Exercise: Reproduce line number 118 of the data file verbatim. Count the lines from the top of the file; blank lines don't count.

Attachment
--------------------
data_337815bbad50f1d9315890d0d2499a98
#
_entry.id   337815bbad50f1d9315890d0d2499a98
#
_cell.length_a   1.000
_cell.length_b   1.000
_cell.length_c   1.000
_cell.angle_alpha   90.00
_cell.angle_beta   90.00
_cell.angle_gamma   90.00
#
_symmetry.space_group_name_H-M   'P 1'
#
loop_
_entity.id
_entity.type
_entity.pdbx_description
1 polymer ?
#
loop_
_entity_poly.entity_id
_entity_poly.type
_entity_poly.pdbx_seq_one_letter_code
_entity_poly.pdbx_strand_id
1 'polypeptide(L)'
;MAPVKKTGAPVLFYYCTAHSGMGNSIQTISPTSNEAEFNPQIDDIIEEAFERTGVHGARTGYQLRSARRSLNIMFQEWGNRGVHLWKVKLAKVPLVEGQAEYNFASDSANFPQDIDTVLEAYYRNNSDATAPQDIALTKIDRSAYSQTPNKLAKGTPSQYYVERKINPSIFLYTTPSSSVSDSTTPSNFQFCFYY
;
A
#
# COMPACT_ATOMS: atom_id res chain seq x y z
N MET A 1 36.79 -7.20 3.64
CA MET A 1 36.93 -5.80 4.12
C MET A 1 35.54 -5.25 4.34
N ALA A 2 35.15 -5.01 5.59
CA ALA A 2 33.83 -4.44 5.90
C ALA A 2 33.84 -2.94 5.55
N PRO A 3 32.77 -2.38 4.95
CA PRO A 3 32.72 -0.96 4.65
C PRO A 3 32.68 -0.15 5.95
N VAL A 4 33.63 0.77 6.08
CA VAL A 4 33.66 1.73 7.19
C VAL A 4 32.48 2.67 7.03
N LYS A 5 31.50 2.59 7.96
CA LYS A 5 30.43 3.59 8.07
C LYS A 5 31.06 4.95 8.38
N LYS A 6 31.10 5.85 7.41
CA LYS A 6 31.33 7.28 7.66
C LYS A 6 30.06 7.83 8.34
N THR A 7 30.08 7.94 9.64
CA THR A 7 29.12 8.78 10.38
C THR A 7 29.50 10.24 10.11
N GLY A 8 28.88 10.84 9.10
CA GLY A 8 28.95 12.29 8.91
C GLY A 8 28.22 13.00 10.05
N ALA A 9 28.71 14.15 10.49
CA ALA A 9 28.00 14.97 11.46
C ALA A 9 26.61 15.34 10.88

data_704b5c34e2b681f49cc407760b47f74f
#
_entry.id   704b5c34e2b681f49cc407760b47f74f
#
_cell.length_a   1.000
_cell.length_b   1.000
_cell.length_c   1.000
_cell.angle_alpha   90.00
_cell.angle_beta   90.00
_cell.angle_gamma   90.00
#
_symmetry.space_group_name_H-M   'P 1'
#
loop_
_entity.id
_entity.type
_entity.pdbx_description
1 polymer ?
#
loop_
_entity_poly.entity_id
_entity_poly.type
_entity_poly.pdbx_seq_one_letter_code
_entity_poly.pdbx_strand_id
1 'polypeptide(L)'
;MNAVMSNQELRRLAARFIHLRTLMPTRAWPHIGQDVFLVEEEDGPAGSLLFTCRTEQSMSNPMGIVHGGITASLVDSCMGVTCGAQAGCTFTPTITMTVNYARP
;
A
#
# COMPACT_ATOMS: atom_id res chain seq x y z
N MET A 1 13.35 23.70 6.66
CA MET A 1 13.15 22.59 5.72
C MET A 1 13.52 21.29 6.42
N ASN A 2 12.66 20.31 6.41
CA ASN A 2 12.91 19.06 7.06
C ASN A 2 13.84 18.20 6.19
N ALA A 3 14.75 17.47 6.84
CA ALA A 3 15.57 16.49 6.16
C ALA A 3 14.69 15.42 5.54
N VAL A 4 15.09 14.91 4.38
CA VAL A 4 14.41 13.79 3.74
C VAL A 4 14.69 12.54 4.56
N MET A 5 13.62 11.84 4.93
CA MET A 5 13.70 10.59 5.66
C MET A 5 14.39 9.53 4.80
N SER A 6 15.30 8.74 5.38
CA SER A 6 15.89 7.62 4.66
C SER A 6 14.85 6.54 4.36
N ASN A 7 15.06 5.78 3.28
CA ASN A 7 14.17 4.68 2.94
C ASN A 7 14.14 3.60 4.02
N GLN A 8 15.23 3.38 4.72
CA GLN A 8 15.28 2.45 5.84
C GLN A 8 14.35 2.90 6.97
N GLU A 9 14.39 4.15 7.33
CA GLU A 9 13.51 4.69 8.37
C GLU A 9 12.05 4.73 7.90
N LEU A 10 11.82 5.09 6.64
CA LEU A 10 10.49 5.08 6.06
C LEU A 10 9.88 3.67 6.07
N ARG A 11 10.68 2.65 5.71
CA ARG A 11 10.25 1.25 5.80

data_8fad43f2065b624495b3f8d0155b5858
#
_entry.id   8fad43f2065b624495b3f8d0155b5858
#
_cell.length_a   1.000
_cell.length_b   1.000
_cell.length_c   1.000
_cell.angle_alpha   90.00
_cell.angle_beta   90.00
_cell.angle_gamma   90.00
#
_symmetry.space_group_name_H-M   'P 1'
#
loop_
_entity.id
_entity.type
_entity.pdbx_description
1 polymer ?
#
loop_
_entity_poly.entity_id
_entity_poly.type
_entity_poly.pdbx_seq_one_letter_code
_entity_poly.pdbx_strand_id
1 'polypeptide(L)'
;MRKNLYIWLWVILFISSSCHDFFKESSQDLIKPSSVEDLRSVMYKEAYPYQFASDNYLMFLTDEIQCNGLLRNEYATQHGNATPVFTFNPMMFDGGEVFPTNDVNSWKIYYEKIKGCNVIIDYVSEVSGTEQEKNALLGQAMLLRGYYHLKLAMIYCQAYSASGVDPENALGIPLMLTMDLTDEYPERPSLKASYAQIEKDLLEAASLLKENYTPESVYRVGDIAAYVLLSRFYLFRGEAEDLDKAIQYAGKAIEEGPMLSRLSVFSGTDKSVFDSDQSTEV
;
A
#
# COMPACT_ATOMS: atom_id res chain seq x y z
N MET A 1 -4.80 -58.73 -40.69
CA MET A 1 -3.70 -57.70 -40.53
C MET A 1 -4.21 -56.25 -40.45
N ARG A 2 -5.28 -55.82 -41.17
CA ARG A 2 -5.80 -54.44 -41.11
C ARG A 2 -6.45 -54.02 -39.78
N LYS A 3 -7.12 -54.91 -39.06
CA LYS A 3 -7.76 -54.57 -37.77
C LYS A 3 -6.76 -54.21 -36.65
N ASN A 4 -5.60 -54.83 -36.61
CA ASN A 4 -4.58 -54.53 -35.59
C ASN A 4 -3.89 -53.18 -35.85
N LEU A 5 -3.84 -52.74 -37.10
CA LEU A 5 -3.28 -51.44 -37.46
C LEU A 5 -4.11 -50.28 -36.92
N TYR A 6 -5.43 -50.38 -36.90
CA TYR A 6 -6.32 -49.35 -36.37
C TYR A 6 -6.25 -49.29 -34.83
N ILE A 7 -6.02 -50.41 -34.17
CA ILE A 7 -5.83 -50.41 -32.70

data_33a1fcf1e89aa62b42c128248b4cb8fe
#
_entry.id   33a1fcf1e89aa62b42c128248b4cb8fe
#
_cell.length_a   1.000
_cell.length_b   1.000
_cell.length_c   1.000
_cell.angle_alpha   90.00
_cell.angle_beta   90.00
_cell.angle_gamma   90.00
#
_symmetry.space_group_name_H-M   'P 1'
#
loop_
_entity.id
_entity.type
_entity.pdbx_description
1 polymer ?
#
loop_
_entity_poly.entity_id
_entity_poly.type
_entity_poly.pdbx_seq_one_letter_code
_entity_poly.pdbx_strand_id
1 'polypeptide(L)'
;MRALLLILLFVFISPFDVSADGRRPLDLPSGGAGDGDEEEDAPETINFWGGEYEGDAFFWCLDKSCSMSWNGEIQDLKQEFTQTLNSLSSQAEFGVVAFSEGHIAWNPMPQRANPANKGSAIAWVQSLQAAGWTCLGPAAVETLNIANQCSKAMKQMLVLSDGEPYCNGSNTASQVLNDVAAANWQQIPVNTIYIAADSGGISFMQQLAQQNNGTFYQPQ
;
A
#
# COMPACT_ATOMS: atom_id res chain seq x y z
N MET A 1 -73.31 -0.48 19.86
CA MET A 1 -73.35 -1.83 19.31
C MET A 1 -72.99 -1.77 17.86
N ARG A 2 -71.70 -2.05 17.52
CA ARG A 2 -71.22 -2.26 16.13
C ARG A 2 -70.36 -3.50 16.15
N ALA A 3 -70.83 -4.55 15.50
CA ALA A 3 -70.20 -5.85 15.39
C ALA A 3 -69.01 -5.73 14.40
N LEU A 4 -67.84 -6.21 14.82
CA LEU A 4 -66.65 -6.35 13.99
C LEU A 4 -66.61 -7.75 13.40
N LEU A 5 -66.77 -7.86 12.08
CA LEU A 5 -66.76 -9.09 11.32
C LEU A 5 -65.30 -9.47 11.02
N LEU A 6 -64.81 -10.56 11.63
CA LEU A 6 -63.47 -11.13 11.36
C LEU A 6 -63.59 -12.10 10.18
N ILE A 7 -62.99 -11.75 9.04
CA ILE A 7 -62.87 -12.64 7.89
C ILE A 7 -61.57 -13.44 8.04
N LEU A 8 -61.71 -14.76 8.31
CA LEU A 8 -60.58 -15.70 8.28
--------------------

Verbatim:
N ARG A 11 10.68 2.65 5.71